Anyone with stage IV cancer and regularly scheduled scans (mine have been at every 12 weeks for a while now) can understand and relate to this. For someone who does a pretty good job (if I do say so myself) of going about life finding joy in the everyday, it’s an unnerving feeling. I often don’t realize that it’s happening until I’m caught up in it. Today was an Aha! moment. As I completed my fourth check-in (blood draw, brain MRI, CT scan of chest/abdomen/pelvis, oncologist appointment) I came to the section that caused me to pause and say to myself, “You do a fine job of staying alert to changes while keeping focused on finding joy in the everyday every day”. And then, after grumbling to myself about why they couldn’t use answers for one test in the questionnaire for the others, I enjoyed a second cup of coffee while writing this post.

Thursday’s weather should be fine for a drive south to Boston. Thanks to my sister and our daughter and grandchildren I know the dachshunds and the goats will be fed and visited. Hopefully no one will be greeted by four goats grazing on the lawn. They think “the grass is always greener”…

Below is a screenshot of what caused me pause – the screen where I had to confirm my medical condition. And, two photos from my kitchen window this morning! Thanks for reading. Always have hope!


“Steadfastness in doing something despite difficulty.” That’s what living with stage IV lung cancer requires. “Where there’s a will, there’s a way” is how our dachshund Rusty lives his life. He has taught me much about the will to keep going. After multiple back incidents involving paralysis, back surgery, months of recovery, pain medications, he keeps on trying. Yes, lately at the age of 14, he sleeps more and moves around less, but he continues to enjoy life.

Yesterday was the perfect example of us finding a “work around” so we could have a grand adventure. Dan, Rusty, Ruby Jean, and I all climbed on the four wheeler for a mountain ride. Note I didn’t say “hopped” on the four wheeler, but that’s really okay. Ruby Jean helped Dan drive and Rusty laid across my lap in back of Dan. Now I can imagine friends and family trying to picture that scene! It was pretty funny. Up the mountain we went. Ruby Jean was so excited her little tail never stopped. Rusty just soaked it all in, not a bit nervous.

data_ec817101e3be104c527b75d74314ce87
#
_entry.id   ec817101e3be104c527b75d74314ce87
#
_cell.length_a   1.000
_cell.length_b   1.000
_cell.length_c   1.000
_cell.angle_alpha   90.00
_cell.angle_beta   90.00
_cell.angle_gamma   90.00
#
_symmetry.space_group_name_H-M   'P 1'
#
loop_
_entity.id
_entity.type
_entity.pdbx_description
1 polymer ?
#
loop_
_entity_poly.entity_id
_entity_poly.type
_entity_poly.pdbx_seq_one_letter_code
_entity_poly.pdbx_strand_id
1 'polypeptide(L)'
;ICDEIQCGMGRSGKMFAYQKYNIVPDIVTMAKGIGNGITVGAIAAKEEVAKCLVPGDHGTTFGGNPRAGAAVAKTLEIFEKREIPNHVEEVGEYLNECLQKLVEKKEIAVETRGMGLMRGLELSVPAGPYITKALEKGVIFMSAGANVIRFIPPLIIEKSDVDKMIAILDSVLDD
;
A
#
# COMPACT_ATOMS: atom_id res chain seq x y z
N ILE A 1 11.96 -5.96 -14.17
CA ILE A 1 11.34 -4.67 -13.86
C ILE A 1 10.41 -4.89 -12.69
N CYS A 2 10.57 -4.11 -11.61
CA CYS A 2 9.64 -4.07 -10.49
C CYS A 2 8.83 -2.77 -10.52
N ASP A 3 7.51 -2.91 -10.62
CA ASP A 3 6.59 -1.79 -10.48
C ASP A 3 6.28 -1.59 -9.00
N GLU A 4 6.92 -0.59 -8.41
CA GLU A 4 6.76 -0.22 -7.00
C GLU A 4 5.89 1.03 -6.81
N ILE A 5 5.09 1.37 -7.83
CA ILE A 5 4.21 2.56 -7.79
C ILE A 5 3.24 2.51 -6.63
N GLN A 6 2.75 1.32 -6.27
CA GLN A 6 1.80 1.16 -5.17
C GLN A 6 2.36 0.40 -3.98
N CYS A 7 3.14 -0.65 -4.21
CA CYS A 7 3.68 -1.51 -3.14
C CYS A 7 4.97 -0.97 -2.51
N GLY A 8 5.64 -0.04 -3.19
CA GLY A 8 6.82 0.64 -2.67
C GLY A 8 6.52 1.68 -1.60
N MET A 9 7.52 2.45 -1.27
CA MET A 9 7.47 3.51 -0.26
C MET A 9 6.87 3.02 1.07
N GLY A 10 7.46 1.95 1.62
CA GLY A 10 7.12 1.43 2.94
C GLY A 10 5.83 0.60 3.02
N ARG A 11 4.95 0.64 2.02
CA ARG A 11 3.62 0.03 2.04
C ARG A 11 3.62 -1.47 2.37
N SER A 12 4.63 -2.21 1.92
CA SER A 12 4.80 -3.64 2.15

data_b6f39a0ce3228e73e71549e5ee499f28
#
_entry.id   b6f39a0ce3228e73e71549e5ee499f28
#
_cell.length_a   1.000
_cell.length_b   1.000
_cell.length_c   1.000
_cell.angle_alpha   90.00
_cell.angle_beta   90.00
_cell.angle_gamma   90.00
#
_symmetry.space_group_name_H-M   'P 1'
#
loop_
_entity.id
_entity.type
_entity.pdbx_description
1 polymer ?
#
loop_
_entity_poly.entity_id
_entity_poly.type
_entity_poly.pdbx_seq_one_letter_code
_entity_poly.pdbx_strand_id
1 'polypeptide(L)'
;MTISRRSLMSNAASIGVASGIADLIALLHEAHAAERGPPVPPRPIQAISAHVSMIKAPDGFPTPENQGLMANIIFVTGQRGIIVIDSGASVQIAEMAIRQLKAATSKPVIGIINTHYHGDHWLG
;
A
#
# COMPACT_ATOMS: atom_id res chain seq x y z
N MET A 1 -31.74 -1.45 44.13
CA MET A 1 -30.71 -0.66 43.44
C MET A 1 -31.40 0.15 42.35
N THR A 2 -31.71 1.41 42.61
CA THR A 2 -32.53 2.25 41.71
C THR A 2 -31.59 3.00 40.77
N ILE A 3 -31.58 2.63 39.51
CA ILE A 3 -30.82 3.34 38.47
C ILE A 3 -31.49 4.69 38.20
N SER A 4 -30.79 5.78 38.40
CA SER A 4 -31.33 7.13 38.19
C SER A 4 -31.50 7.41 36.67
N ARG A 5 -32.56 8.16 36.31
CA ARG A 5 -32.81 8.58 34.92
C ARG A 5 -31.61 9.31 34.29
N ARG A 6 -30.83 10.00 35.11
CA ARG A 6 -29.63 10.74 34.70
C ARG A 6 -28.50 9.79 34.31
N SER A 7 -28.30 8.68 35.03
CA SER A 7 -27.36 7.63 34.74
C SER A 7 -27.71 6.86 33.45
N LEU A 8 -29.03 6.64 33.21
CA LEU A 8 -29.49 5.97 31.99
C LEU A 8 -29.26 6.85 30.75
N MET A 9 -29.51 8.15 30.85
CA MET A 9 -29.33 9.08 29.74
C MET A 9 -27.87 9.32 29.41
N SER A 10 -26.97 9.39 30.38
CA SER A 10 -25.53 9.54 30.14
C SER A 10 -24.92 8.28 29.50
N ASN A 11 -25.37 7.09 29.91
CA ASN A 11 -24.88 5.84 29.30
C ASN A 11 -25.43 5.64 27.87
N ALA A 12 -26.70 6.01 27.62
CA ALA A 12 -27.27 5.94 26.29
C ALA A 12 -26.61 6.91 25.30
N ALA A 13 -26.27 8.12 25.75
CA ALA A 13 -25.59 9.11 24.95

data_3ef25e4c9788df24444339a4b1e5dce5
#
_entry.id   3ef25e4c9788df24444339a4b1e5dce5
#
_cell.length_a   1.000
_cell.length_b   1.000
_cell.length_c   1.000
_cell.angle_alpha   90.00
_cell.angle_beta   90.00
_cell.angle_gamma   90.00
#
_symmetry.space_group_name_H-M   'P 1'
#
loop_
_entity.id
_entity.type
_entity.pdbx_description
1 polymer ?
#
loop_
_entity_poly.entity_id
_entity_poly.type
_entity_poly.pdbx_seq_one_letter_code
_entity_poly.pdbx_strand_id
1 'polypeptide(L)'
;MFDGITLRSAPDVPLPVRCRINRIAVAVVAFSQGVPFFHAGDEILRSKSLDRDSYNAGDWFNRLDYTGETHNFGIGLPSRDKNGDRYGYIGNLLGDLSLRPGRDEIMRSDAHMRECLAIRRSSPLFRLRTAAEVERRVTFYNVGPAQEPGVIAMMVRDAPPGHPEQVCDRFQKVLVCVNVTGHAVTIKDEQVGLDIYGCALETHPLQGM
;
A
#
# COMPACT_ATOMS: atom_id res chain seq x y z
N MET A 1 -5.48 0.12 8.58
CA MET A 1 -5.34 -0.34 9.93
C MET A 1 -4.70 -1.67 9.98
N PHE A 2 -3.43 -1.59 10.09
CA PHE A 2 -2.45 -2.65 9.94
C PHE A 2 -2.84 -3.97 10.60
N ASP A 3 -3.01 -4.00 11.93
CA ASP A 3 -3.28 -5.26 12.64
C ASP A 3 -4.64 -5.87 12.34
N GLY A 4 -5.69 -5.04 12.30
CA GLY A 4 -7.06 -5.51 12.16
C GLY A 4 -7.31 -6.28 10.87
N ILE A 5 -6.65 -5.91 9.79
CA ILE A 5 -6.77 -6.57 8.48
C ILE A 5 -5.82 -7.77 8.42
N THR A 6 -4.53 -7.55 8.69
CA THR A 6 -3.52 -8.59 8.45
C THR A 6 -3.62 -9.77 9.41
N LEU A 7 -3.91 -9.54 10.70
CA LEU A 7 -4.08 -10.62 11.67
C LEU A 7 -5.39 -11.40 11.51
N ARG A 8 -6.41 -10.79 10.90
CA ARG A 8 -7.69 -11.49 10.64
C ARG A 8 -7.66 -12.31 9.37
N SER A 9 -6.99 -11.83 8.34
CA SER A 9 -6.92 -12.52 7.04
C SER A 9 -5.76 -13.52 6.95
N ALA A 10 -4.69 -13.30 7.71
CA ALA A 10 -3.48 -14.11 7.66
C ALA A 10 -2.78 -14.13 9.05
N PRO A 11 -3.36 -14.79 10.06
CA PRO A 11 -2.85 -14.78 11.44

We traveled the fire road and woods roads up the mountain, across our “new to us” family land, behind Dan’s dad’s to our land we bought several years ago, to the back field of the “new” land to sit on a rock in a spot Dan has loved and dreamed of owning for his entire life, and a ride into the forest before heading back down the mountain. It was the best of adventures, one that Rusty would not have been able to do any other way, and I surely wouldn’t have all in one trip on a summer day. Perseverance, finding joy in the everyday.

When you see the photos of this adventure, note the freshly mown fields. Those were mown by Dan’s 88 years young dad. I’m guessing getting up on that tractor isn’t very easy, but the joy he has tending those fields! Perseverance: steadfastness in doing something despite difficulty.

Find Your Place of HOPE

First, again I received good news after my blood tests, scans, and brain MRI! Still stable. Such a great feeling! We made another day trip to Boston, with a phone appointment with Dr. Janne and a fellow. It’s so reassuring to have scans and within hours have your oncologist say he has met with the radiologist and reviewed my results. Knowing you have a team with the highest level of expertise and access to research taking care of you is invaluable. Life saving in my case in January 2016, and likely again when I had leptomeningeal progression. And, this marvelous team, which extends to the office staff, even worked through all my new insurance issues. I had to do nothing. I didn’t even have to change the tire when we had a flat on the highway (along with the other person that ran over the same sharp, unidentified object) on the way home. Thanks, Dan! (He drives, waits with me, drives, and always gets me there and back safely.)

When newly diagnosed patients ask what is important, I say that there are two things. First, find an expert, someone who specializes in the cancer you’ve been diagnosed with. And second, find a place of hope. This is my response after hearing so many stories of people with inadequate care, and/or doctors who offer no or little hope. The first may seem obvious, but is hard to find in rural parts of our country and many parts of the world. The second is often overlooked, but ever so necessary. I just can’t believe how many people are told that with stage IV lung cancer you should get your affairs in order and likely have a few months to live. No hope. This is so wrong. At Dana-Farber, even at what seems like the most hopeless time of your life, they give you facts and a treatment plan, and offer hope through what a successful treatment plan will do. No sugar coating, but clear hope offered in a kind and confident manner.